I’m constantly amazed at how people who shun any kind of reopening fit their arguments to whichever issue seems to evoke the most emotional response. Contrived images of people eating, or at the beach, without masks are paraded as reckless abandonment of all countermeasures designed to slow the spread of coronavirus.
One question that really bugs me is whoever is taking those pictures obviously is at the places filled with maskless, so-called reckless citizens flouting all stay-at-home measures. Apparently they came just to document the careless without engaging in the revelry. Or are they wearing an NBC suit, and nobody noticed it?
The other question that really bugs me is the insistence that a governor’s “reopening” of a state will be followed to the letter. When Gov. Brian Kemp ordered that Georgia could reopen bowling alleys, nail shops, massage therapists, tattoo parlors and hair salons, these arguments go that all of those businesses would open by his order, as vassals obeying their liege.
The same people argue that “the poor” cannot access the legal system to fight big businesses like Amazon who would take advantage of workers (by employing them and paying $2 above the prevailing wage plus benefits for the same job). Or customers who eat at said restaurants, or visit said hair salons, would have no recourse if they were infected by the poor hygiene in those establishments–even though the governor’s order contained strict requirements for opening–despite the fact that every intersection contains giant billboards advertising legal services.
The fact is, as long as there are deep-pocketed companies with corporate legal staffs, there will be litigators who make their living by digging into those deep pockets and shoveling cash into the hands of eager complainants, keeping, of course, a third of the settlement as a contingency fee, plus expenses.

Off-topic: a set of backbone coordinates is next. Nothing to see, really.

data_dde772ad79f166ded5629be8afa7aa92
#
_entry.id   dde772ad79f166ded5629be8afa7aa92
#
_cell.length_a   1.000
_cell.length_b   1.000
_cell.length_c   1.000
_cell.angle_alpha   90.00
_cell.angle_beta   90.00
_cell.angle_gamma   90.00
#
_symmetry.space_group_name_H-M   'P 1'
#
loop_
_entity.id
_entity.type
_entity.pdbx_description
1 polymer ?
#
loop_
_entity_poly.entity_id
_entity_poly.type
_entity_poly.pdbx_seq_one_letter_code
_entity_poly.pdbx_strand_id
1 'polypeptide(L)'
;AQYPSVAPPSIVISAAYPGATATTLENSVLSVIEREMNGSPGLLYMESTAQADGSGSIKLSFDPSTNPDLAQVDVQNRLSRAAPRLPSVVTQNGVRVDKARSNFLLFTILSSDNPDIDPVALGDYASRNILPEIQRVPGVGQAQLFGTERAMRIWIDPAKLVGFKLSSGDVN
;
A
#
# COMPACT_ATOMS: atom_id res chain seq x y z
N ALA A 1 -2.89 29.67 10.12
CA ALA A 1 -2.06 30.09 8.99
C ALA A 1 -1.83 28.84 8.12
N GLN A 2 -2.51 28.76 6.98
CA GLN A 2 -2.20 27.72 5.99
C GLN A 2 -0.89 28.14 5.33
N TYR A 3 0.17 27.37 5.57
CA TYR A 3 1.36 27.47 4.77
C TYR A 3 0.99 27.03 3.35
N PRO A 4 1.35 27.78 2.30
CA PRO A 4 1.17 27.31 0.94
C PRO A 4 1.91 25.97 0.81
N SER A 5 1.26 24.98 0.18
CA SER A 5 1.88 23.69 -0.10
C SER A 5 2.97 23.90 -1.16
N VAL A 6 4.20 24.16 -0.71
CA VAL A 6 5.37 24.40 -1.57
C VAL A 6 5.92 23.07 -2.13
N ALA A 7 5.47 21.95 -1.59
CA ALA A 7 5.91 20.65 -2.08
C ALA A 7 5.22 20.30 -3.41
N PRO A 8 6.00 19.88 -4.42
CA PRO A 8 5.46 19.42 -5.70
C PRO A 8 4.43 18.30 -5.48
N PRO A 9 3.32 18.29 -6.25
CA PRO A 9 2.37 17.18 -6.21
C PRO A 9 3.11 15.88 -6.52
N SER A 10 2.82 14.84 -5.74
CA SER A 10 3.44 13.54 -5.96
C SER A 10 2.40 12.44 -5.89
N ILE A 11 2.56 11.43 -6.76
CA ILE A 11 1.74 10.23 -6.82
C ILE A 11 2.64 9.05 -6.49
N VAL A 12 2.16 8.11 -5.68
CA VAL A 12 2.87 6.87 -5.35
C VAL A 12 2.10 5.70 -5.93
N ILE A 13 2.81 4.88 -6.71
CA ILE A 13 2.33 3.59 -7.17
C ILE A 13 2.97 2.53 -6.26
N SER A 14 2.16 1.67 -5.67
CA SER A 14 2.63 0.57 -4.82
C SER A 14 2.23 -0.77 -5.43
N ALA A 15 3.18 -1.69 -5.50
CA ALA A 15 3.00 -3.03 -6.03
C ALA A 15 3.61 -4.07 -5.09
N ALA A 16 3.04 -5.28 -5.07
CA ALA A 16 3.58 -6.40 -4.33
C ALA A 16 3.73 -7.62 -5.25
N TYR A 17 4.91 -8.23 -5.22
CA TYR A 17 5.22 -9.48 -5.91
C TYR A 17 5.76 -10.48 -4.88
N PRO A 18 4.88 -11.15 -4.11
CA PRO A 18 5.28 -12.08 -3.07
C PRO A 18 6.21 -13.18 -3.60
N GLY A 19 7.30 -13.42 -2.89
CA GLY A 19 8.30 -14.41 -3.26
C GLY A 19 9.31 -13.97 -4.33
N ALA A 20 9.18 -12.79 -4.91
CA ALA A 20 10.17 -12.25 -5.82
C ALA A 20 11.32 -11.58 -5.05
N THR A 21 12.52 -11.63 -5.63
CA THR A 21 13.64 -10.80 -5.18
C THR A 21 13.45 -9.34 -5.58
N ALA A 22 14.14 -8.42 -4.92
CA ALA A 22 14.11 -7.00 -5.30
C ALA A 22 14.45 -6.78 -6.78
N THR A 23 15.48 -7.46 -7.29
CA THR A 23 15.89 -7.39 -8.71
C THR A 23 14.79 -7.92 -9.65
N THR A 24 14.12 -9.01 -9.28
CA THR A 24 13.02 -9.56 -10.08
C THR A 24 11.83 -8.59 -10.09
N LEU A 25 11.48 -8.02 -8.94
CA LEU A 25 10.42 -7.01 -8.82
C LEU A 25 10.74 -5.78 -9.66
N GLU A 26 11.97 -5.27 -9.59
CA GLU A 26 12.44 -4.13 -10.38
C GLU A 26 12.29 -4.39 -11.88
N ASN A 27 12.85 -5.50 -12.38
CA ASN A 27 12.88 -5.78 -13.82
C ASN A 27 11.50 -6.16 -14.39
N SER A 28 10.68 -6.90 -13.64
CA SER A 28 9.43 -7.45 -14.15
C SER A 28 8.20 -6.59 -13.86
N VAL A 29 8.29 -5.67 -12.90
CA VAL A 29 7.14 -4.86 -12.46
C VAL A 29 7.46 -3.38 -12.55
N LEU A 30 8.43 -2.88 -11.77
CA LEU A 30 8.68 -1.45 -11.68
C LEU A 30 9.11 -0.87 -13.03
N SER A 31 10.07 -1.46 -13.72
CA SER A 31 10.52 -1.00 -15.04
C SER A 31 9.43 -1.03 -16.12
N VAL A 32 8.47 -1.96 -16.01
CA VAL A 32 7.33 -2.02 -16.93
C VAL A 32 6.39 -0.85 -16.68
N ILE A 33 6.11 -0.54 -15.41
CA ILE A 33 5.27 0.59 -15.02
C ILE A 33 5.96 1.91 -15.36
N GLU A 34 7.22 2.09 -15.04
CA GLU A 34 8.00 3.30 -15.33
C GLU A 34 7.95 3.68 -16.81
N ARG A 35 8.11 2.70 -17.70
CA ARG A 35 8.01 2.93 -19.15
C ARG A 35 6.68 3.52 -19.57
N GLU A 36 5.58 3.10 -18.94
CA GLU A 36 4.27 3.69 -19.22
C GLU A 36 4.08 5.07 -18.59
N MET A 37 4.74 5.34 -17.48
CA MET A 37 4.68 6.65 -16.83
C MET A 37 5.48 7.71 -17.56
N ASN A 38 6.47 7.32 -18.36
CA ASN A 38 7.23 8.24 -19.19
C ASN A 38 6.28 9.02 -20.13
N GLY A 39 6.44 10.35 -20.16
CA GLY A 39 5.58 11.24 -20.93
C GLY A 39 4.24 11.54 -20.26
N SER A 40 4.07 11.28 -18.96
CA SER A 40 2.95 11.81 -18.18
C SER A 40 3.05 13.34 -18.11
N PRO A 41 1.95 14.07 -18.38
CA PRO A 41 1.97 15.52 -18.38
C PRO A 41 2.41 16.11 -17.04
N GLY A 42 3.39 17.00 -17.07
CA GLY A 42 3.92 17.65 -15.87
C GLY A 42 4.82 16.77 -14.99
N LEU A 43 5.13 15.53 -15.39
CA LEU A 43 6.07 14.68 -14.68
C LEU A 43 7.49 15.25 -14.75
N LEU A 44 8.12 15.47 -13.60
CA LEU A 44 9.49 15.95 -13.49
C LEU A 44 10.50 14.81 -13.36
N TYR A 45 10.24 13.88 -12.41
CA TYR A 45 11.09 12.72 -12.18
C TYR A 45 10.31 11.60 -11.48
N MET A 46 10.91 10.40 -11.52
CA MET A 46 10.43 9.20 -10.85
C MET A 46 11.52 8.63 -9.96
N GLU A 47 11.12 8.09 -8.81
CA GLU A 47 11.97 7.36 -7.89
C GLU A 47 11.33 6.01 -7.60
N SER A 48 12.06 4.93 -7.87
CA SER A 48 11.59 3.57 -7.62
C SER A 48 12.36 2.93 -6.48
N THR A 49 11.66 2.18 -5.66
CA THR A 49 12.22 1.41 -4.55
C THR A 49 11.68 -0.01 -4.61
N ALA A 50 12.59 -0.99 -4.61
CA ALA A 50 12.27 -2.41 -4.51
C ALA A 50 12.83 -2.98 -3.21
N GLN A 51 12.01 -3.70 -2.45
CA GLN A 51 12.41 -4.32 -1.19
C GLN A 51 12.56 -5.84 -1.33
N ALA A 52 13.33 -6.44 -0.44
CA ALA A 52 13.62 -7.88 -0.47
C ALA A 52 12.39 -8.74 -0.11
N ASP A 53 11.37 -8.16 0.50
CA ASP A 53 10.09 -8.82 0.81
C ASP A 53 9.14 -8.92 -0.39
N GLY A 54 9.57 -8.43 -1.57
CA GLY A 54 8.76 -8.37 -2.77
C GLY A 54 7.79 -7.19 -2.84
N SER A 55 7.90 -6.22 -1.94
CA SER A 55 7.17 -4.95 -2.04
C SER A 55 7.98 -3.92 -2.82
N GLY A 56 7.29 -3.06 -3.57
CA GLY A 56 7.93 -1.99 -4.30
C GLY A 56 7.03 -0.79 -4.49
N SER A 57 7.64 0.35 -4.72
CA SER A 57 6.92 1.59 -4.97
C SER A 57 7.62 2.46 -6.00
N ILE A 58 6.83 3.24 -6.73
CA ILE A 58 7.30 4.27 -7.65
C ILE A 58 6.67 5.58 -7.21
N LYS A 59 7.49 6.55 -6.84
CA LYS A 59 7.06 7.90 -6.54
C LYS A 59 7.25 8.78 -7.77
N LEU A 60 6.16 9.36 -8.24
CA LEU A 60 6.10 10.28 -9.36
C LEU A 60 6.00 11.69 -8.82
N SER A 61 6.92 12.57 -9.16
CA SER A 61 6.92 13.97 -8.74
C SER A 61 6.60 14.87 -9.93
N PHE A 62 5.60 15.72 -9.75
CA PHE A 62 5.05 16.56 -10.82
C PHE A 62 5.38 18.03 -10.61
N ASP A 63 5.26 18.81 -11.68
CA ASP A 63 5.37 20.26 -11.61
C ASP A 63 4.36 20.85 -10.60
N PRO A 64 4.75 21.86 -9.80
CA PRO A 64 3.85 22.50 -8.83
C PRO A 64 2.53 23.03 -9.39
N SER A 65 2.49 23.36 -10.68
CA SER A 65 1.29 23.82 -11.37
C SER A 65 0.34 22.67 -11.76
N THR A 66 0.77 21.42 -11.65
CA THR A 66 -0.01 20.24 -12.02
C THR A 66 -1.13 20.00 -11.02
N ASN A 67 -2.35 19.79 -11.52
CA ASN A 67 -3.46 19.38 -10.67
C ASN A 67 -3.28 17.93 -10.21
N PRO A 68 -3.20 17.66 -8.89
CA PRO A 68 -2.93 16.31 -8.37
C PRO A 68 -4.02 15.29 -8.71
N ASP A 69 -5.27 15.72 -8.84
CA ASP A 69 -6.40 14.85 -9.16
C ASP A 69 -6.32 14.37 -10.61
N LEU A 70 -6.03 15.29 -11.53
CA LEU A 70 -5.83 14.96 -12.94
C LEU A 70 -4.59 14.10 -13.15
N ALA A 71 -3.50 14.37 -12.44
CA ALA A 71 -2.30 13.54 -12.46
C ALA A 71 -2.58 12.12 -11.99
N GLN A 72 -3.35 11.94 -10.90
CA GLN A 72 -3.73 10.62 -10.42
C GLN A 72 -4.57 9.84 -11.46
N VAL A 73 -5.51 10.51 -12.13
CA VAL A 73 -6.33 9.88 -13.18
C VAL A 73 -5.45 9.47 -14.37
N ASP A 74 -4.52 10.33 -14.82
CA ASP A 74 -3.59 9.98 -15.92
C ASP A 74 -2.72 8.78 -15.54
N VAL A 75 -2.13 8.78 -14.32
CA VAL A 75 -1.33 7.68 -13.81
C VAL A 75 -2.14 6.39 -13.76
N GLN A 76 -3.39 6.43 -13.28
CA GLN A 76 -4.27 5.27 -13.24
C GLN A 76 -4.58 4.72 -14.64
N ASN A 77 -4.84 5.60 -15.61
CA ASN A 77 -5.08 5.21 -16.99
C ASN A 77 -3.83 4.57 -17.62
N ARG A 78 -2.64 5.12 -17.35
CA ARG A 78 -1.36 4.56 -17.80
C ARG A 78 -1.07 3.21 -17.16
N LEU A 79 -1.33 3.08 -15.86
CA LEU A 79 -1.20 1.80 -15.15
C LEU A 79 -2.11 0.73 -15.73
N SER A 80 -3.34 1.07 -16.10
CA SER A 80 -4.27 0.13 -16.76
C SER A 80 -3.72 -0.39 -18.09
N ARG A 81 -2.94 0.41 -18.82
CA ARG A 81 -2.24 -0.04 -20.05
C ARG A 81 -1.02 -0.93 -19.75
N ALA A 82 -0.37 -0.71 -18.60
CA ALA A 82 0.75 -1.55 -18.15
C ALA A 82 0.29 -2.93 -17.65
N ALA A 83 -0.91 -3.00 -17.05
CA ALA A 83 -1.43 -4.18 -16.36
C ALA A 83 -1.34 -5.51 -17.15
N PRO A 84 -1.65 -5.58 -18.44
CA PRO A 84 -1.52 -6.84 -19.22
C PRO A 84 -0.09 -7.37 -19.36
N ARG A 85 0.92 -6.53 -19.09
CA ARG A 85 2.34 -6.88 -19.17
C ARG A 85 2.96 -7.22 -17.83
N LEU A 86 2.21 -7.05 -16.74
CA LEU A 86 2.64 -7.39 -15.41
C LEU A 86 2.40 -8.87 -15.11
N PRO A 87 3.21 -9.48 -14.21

The legal sword of Damocles hanging over the collective heads of employers and business owners is really the constraint keeping our economy from opening.
Writing in the Wall Street Journal, William Galston encouraged Democrats to support “Safe Harbor” liability protection legislation, provided it contains a sunset provision and worker protection. I agree.
Democrats want aid for states and localities; the Senate majority leader wants protection for businesses against class-action lawsuits. Some partisans believe that the U.S. faces a binary choice: protect workers from health hazards or protect reopening businesses from legal jeopardy. This is a classic false dilemma. We must do both, and we can. The political parties need to come together on a strategy that reduces obstacles to the reopening of the economy while protecting employees, so far as possible, from Covid-19 workplace risks.
Public policy lawyer Edward Lindsey proposed a similar protection for property owners and businesses who serve the public, to shield them from civil negligent tort liability. Some businesses have long enjoyed that good faith immunity, such as offered to medical practitioners at the scene of an accident, or school personnel telling parents about a child’s potential drug abuse.
In the midst of this worldwide health crisis and the resulting severe economic fallout, all business owners today—especially small businesses that we rely on to provide the goods and services needed in an integrated society—are in turmoil with their financial business investment and years of sweat equity being placed at dire risk. Not opening subjects them to bankruptcy. Deciding to open should not subject them to the added stress of potential legal liability as a result of a sickness beyond their control to prevent. Furthermore, for those businesses that choose to reopen, it is in our best interest that they do so in conformance with the best available safe health practices, including those outlined by our elected leaders and government departments.
Workers are patrons are scared to go back to work and out to eat. That’s normal, and will only subside with time. But some businesses are holding off opening, despite orders allowing them to open, because they are afraid of legal liability.
Until, at the federal or the state level, these kinds of legal “Safe Harbor” laws are crafted, without political maneuvering and the usual deadlocks, the USA will be severely hampered in our economic recovery, possibly for years, as lawsuits clog the legal system, and businesses go bankrupt while waiting for the proper time to open.